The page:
A report on the impact of Brexit on the audiovisual media industry compiled by the European Audiovisual Observatory has highlighted the ‘reciprocity gaps’ that are likely to arise between the UK-based industry and EU-based counterparts after the UK leaves the EU.
In the event of an agreement being signed, the first gap that will emerge is between UK and EU-headquartered broadcasters, according to the report. While UK-based broadcasters will have to either relocate or select a second home country within the EU, broadcasters in the remaining EU member states will continue to benefit from Audiovisual Media Services Directive protection in the UK, because while UK law will reflect EU laws, EU member states will treat the UK as a third country.
Similarly, while the mandatory collective licensing provisions applicable to cable retransmission in the EU’s SatCab Directive will continue to benefit EU broadcasters, retransmissions of UK originated content will need to be cleared individually, potentially on a territory-by-territory basis.
In addition, while a rule that provides for a single point of clearance for satellite broadcasts based on the ‘place of uplink’ will cease to apply to UK satellite broadcasters, potentially forcing them to uplink from an EU state, EU originated broadcasts will continue to be treated as cleared for the UK.
In the event of a no deal exit, says the report, copyright will remain protected by international treaties but the UK will cease to benefit from cross-border mechanisms that provide reciprocal protection to EU member states.
Audiovisual media services are typically not subject to international treaties, and a no deal exit would imply that the UK would no longer benefit from the ‘country of origin principle’, meaning that EU countries could prevent retransmission of services on UK territory, according to the report.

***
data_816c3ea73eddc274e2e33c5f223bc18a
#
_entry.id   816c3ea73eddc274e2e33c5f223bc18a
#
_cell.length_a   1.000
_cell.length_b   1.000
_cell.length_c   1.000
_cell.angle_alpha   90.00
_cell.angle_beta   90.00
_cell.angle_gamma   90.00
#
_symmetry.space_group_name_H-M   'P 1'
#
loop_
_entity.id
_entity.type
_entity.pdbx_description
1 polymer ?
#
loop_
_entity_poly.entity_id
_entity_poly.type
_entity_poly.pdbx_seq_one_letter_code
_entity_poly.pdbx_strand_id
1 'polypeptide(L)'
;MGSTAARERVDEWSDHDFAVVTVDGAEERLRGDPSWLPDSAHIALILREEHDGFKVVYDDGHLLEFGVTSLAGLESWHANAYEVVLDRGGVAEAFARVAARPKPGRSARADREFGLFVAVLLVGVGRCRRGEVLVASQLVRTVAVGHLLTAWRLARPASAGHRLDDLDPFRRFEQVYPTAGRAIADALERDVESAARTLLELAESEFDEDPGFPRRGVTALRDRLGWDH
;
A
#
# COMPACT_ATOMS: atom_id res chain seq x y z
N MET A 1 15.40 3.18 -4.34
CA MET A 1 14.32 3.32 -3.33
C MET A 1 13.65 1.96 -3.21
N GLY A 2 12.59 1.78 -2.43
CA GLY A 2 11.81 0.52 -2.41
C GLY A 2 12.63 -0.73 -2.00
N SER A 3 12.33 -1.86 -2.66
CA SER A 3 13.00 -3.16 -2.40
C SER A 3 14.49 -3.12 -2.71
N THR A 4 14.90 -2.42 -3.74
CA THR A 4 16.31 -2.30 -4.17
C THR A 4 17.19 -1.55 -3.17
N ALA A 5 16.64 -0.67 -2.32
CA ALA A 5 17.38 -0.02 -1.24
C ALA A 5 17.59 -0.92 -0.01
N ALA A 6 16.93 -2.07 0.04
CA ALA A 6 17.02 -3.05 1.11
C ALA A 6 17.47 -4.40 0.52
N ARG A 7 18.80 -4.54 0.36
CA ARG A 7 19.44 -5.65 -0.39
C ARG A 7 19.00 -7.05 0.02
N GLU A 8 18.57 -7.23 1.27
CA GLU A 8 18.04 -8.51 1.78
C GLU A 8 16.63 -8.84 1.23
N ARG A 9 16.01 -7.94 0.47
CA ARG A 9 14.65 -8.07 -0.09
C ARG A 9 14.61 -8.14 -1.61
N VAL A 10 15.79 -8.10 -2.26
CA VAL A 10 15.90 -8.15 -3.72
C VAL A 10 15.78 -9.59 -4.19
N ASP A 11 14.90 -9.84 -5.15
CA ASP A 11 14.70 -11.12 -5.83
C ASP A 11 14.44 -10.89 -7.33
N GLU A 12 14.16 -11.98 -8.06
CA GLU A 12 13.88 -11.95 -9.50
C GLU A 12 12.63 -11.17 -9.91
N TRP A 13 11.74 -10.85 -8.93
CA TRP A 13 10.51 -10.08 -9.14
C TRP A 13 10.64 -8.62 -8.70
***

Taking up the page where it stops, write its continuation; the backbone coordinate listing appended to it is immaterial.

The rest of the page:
The UK’s continued membership of the European Convention on Transfrontier Television of the Council of Europe would mean that UK services could continue to be made available in the 20 ECTT countries. These include most EU countries but do not include Belgium, Denmark, Greece, Ireland, Luxembourg, the Netherlands and Sweden, for which a new licence would be required by services based in the UK.
UK treatment of non-ECTT broadcasters in the event of no deal has not yet been clarified, but the UK has committed to enable reception of Irish channels TG4, RTÉ1 and RTÉ2.
The report also points to a couple of loopholes that could theoretically benefit UK-based companies in the event of no deal. First, the ECTT does not cover video-on-demand services, and while content produced in the UK would continue to qualify as European for EU quota purposes – because the definition of European works in the Audiovisual Media Services Directive refers to the ECTT – the UK would not be obliged to abide by EU quotas applicable to VOD catalogues because the ECTT doesn’t cover these services.
Additionally, it points out that UK-based channels using satellite capacity of an ECTT signatory state could theoretically be allowed to transmit to EU member states without an EU licence.